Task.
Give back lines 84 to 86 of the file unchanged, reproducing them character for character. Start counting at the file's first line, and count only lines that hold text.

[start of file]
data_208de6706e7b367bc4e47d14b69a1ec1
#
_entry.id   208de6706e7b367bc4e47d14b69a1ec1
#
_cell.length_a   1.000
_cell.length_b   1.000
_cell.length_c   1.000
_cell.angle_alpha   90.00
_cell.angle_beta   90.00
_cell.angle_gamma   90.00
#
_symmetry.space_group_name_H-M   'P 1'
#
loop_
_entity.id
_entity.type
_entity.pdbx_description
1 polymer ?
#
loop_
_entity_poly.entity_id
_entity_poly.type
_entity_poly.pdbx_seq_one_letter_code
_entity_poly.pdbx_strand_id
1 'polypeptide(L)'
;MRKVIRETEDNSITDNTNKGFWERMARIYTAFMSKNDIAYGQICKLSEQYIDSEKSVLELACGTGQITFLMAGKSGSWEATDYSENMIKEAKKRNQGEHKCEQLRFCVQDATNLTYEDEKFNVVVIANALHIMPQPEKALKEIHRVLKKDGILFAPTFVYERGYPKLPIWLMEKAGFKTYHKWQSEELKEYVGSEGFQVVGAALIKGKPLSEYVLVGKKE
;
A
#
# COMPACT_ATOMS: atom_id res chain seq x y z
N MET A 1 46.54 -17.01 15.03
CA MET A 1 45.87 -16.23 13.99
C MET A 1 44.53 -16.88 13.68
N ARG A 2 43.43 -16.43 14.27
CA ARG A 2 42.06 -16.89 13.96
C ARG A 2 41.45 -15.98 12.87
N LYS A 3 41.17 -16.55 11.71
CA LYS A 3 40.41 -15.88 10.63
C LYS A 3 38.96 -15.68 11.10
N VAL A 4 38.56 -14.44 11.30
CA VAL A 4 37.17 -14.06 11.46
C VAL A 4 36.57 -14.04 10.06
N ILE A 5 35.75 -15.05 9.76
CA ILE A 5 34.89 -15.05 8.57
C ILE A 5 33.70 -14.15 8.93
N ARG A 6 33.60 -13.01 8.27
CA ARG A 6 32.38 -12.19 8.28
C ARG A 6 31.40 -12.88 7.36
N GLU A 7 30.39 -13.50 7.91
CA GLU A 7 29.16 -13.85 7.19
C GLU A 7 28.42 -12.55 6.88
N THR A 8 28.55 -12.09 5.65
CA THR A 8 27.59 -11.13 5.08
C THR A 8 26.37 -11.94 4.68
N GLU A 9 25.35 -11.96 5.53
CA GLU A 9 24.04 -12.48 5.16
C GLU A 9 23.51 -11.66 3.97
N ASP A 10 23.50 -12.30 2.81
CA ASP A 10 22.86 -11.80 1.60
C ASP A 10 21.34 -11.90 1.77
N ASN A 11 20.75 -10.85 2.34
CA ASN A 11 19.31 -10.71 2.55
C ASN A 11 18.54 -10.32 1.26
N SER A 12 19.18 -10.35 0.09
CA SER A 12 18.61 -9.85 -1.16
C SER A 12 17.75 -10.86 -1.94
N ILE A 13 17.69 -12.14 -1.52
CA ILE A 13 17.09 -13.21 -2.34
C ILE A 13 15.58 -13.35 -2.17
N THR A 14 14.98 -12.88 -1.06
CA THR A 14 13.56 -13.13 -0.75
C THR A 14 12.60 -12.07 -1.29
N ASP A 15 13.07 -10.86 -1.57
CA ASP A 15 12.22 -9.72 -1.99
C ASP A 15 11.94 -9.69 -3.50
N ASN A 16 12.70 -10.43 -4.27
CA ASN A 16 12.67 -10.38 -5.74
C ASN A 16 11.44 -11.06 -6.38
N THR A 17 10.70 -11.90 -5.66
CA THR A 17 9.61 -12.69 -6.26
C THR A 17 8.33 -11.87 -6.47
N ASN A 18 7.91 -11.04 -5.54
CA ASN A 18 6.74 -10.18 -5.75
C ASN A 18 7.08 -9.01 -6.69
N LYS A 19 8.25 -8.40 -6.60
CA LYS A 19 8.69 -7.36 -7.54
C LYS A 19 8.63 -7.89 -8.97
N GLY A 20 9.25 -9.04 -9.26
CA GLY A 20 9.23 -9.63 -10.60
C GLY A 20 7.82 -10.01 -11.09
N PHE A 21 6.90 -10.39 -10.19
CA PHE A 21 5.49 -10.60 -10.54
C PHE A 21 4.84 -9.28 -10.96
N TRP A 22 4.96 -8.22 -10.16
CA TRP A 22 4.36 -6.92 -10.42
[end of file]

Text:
C ASN A 18 7.08 -9.01 -6.69
N LYS A 19 8.25 -8.40 -6.60
CA LYS A 19 8.69 -7.36 -7.54